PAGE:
M. Night Shyamalan is currently enjoying what has become a rarity in recent years — critical acclaim and a bonafide hit. His Fox series “Wayward Pines” has emerged as one of the highlights on the spring TV listings, and with the found footage horror “The Visit” around the corner, we could be on the cusp on a Shyamalaissance. But the director has always taken his knocks in stride, and one of his most savagely reviewed efforts, the big screen version of the popular children’s series “The Last Airbender,” he says is a favorite of the intended audience.
“My child was nine-years-old. So you could make it one of two ways. You could make it for that same audience, which is what I did — for nine and 10-year-olds — or you could do the ‘Transformers‘ version and have Megan Fox,” the director explained about his approach to IGN. “I didn’t do that. That would have felt like, ‘Well, I’m going to make a movie about a kids show that my 10-year-old is watching and not make it for her. I make it for my guy friends.’ That felt like a betrayal of the innocence of the piece.”
“I go out and 10-year-olds are like, ‘That’s my favorite show! I love that movie!’ Parents come up to me and go, ‘They’ve watched The Last Airbender 74 times!’ Those kids, it’s for them,” he added. “It was for them, to talk about mysticism and Eastern philosophies through a 10-year-old’s vernacular. So, you know, these are business propositions, which have very little interest to me, of like, ‘Hey, the business proposition is to get Megan Fox to be…’ You know, ‘You should age it ’til it’s that.’ That wasn’t the source material, you know what I mean? Whereas, also, like a Transformers, it’s really fascinating, because it’s valid for Transformers. You know why it’s valid? Because it’s the little boys that were playing with them are grown up now. They’re the ones who wanted to see Megan Fox. That’s absolutely appropriate, you know what I mean?”
And while there’s nothing wrong with making a movie with the aim of entertaining a younger demographic, that doesn’t mean it can’t be coherent, entertaining, and enjoyable for adults, which frankly, “The Last Airbender” missed on all of those marks. But it’s a spirited defence, nonetheless, and at least shows the filmmaker had good, if failed, intentions.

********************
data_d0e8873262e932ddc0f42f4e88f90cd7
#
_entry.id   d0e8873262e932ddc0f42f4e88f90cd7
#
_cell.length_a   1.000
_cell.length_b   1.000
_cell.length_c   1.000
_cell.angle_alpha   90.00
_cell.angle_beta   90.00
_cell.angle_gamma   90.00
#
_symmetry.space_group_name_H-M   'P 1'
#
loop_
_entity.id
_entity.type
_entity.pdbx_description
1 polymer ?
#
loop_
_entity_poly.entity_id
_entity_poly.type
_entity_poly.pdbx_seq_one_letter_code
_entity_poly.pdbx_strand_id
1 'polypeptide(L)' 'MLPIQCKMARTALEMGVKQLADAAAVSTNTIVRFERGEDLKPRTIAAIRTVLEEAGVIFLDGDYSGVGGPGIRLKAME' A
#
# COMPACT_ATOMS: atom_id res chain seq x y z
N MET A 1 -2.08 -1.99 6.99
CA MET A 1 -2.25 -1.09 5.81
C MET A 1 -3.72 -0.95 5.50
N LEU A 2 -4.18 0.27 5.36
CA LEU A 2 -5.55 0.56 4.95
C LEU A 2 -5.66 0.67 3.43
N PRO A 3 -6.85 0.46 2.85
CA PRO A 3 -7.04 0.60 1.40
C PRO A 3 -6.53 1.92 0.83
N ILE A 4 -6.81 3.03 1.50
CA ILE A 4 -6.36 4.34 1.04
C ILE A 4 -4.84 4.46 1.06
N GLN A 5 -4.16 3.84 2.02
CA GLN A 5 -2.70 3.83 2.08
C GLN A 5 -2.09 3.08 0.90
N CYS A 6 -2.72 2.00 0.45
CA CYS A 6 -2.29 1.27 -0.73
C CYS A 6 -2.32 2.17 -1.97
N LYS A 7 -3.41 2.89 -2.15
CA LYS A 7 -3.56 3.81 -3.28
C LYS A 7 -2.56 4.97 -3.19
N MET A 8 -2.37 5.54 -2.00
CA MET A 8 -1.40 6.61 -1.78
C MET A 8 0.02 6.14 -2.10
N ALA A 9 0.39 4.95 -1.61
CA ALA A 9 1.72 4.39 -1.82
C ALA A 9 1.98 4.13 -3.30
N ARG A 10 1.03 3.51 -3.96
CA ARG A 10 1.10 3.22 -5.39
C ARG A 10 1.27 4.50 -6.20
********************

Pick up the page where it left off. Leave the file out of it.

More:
Meanwhile, any conversation with Shyamalan can’t seem to pass without mentioning a possible sequel to “Unbreakable.” Two years ago, the director said it was “getting closer,” but clearly, it doesn’t seem that way. However, he is open to the idea of TV being the home for the followup….along with some other creative avenues.
“Could you do a six-episode ‘Unbreakable’ series on Netflix or HBO? Yeah! That’s cool,” he enthused to IGN about the possibilities. “I even had an idea of doing a story that goes in one form, and a second part that’s in another form, and a third one’s in a different form. You never do the same form. It would be like, movie, then, let’s say, cable, to TV, whatever, and then a play; it goes straight online, and it finishes like that. It’s in four different forms, and it never goes back to the old one. It could be kind of cool.”
That sounds ambitious and I’m not sure that a Netflix audience is the same one that goes out to watch plays, but Shyamalan seems to be thinking of ways to shake up storytelling methods. Thoughts? Is “The Last Airbender” underrated? Should “Unbreakable” go to TV or uh, the stage? Let us know below.